EPR-detectable redox centers of the periplasmic hydrogenase from Desulfovibrio vulgaris

EPR-detectable redox centers of the periplasmic hydrogenase from Desulfovibrio vulgaris, Patil, D. S., Moura J. J., He S. H., Teixeira M., Prickril B. C., Dervartanian D. V., Peck, H. D. Jr., Legall J., and Huynh B. H. , J Biol Chem, Dec 15, Volume 263, Number 35, p.18732-8, (1988)


The periplasmic hydrogenase of Desulfovibrio vulgaris (Hildenbourough NCIB 8303) belongs to the category of [Fe] hydrogenase which contains only iron-sulfur clusters as its prosthetic groups. Amino acid analyses were performed on the purified D. vulgaris hydrogenase. The amino acid composition obtained compared very well with the result derived from the nucleotide sequence of the structural gene (Voordouw, G., Brenner, S. (1985) Eur. J. Biochem. 148, 515-520). Detailed EPR reductive titration studies on the D. vulgaris hydrogenase were performed to characterize the metal centers in this hydrogenase. In addition to the three previously observed EPR signals (namely, the "isotropic" 2.02 signal, the rhombic 2.10 signal, and the complex signal of the reduced enzyme), a rhombic signal with resonances at the g-values of 2.06, 1.96, and 1.89 (the rhombic 2.06 signal) was detected when the samples were poised at potentials between 0 and -250 mV (with respect to normal hydrogen electrode). The midpoint redox potentials for each of the four EPR-active species were determined, and the characteristics of each EPR signal are described. Both the rhombic 2.10 and 2.06 signals exhibit spectral properties that are distinct from a ferredoxin-type [4Fe-4S] cluster and are proposed to originate from the same H2-binding center but in two different conformations. The complex signal of the reduced hydrogenase has been shown to represent two spin-spin interacting ferredoxin-type [4Fe-4S]1+ clusters (Grande, H. J., Dunham, W. R., Averill, B., Van Dijk, C., and Sands, R. H. (1983) Eur. J. Biochem. 136, 201-207). The titration data indicated a strong cooperative effect between these two clusters during their reduction. In an effort to accurately estimate the number of iron atoms/molecule of hydrogenase, plasma emission and chemical methods were used to determine the iron contents in the samples; and four different methods, including amino acid analysis, were used for protein determination. The resulting iron stoichiometries were found to be method-dependent and vary over a wide range (+/- 20%). The uncertainties involved in the determination of iron stoichiometry are discussed.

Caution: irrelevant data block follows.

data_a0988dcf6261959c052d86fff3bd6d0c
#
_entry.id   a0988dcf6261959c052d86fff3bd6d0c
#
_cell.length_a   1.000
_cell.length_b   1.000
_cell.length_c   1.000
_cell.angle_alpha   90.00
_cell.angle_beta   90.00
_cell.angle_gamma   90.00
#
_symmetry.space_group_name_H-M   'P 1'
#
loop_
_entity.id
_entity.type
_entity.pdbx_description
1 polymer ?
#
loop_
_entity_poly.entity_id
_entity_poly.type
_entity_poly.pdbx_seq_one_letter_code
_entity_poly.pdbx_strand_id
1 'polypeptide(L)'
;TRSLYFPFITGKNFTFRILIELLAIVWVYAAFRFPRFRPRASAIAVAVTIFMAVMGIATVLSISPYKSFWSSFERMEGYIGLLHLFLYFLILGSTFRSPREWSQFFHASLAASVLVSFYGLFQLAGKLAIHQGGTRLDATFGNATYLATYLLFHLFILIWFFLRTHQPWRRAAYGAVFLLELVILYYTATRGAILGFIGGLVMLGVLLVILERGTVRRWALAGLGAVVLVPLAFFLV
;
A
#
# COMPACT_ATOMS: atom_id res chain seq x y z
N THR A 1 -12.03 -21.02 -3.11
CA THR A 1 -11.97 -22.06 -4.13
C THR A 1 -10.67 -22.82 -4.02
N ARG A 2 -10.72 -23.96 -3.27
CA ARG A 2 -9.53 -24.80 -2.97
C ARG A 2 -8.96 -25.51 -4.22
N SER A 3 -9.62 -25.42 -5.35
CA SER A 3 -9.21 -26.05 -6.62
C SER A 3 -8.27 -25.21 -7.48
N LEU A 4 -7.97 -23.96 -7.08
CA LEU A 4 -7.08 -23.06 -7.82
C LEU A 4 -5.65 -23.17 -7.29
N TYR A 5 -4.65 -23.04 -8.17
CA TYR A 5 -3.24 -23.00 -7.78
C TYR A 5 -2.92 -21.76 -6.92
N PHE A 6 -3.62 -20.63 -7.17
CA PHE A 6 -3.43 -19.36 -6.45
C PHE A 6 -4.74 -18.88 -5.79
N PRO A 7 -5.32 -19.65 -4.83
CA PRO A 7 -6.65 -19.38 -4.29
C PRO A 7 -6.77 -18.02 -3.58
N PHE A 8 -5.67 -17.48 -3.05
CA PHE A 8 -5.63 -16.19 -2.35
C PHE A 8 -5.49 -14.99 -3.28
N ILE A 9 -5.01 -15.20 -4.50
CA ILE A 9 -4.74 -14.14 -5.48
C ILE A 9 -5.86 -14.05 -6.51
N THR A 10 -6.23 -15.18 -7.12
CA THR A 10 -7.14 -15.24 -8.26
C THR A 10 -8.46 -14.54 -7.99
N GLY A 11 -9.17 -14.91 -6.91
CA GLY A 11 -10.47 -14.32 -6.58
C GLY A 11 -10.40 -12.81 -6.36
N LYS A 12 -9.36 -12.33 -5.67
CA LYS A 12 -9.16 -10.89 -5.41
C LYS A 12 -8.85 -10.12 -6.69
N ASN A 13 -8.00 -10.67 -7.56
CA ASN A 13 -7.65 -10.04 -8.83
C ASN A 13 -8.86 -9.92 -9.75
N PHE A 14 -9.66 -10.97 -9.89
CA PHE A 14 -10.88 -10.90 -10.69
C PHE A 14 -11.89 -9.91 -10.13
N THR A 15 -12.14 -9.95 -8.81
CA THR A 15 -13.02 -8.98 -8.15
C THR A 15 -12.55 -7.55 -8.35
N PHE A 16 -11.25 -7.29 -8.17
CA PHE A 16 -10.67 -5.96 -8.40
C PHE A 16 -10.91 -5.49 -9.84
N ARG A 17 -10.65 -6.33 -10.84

0021-9258 (Print)0021-9258 (Linking)Journal ArticleResearch Support, Non-U.S. Gov'tResearch Support, U.S. Gov't, Non-P.H.S.Research Support, U.S. Gov't, P.H.S.

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